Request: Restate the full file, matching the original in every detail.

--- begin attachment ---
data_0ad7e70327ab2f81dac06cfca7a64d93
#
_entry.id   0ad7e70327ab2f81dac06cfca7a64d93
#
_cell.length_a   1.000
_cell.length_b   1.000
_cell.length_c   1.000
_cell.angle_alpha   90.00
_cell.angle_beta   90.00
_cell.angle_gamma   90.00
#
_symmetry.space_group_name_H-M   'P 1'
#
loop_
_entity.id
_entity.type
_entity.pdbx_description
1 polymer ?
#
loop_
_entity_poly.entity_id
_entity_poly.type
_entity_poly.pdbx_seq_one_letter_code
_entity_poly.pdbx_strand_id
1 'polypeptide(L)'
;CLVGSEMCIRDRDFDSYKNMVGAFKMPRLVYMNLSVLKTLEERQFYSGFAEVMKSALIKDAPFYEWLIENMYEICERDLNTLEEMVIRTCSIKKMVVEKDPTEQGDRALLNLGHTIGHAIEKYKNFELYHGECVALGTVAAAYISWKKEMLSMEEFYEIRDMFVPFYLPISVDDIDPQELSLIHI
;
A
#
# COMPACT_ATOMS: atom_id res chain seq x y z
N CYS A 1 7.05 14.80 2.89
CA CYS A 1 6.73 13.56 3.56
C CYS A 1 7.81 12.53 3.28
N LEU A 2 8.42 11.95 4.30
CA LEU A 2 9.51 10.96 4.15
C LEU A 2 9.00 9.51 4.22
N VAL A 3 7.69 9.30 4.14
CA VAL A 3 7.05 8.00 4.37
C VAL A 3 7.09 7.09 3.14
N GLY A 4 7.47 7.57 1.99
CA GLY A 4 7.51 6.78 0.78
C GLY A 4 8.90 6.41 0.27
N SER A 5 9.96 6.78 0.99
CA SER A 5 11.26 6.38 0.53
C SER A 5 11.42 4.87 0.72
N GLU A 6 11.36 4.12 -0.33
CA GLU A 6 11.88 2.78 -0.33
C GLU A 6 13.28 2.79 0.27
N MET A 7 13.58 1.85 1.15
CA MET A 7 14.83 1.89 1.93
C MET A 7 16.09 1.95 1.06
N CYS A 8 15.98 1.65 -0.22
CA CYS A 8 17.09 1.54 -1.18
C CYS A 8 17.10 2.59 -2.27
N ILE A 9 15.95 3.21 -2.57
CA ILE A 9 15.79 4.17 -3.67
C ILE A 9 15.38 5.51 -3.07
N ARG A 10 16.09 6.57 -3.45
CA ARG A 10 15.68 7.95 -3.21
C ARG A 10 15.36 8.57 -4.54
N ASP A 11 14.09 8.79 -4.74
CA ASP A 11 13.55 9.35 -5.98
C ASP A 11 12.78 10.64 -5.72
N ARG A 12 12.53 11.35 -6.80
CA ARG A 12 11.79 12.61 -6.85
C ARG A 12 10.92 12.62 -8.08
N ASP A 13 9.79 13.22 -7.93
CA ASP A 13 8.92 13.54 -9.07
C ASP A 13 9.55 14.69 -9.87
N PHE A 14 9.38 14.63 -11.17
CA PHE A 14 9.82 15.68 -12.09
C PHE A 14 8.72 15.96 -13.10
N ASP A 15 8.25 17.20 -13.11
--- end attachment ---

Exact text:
data_0ad7e70327ab2f81dac06cfca7a64d93
#
_entry.id   0ad7e70327ab2f81dac06cfca7a64d93
#
_cell.length_a   1.000
_cell.length_b   1.000
_cell.length_c   1.000
_cell.angle_alpha   90.00
_cell.angle_beta   90.00
_cell.angle_gamma   90.00
#
_symmetry.space_group_name_H-M   'P 1'
#
loop_
_entity.id
_entity.type
_entity.pdbx_description
1 polymer ?
#
loop_
_entity_poly.entity_id
_entity_poly.type
_entity_poly.pdbx_seq_one_letter_code
_entity_poly.pdbx_strand_id
1 'polypeptide(L)'
;CLVGSEMCIRDRDFDSYKNMVGAFKMPRLVYMNLSVLKTLEERQFYSGFAEVMKSALIKDAPFYEWLIENMYEICERDLNTLEEMVIRTCSIKKMVVEKDPTEQGDRALLNLGHTIGHAIEKYKNFELYHGECVALGTVAAAYISWKKEMLSMEEFYEIRDMFVPFYLPISVDDIDPQELSLIHI
;
A
#
# COMPACT_ATOMS: atom_id res chain seq x y z
N CYS A 1 7.05 14.80 2.89
CA CYS A 1 6.73 13.56 3.56
C CYS A 1 7.81 12.53 3.28
N LEU A 2 8.42 11.95 4.30
CA LEU A 2 9.51 10.96 4.15
C LEU A 2 9.00 9.51 4.22
N VAL A 3 7.69 9.30 4.14
CA VAL A 3 7.05 8.00 4.37
C VAL A 3 7.09 7.09 3.14
N GLY A 4 7.47 7.57 1.99
CA GLY A 4 7.51 6.78 0.78
C GLY A 4 8.90 6.41 0.27
N SER A 5 9.96 6.78 0.99
CA SER A 5 11.26 6.38 0.53
C SER A 5 11.42 4.87 0.72
N GLU A 6 11.36 4.12 -0.33
CA GLU A 6 11.88 2.78 -0.33
C GLU A 6 13.28 2.79 0.27
N MET A 7 13.58 1.85 1.15
CA MET A 7 14.83 1.89 1.93
C MET A 7 16.09 1.95 1.06
N CYS A 8 15.98 1.65 -0.22
CA CYS A 8 17.09 1.54 -1.18
C CYS A 8 17.10 2.59 -2.27
N ILE A 9 15.95 3.21 -2.57
CA ILE A 9 15.79 4.17 -3.67
C ILE A 9 15.38 5.51 -3.07
N ARG A 10 16.09 6.57 -3.45
CA ARG A 10 15.68 7.95 -3.21
C ARG A 10 15.36 8.57 -4.54
N ASP A 11 14.09 8.79 -4.74
CA ASP A 11 13.55 9.35 -5.98
C ASP A 11 12.78 10.64 -5.72
N ARG A 12 12.53 11.35 -6.80
CA ARG A 12 11.79 12.61 -6.85
C ARG A 12 10.92 12.62 -8.08
N ASP A 13 9.79 13.22 -7.93
CA ASP A 13 8.92 13.54 -9.07
C ASP A 13 9.55 14.69 -9.87
N PHE A 14 9.38 14.63 -11.17
CA PHE A 14 9.82 15.68 -12.09
C PHE A 14 8.72 15.96 -13.10
N ASP A 15 8.25 17.20 -13.11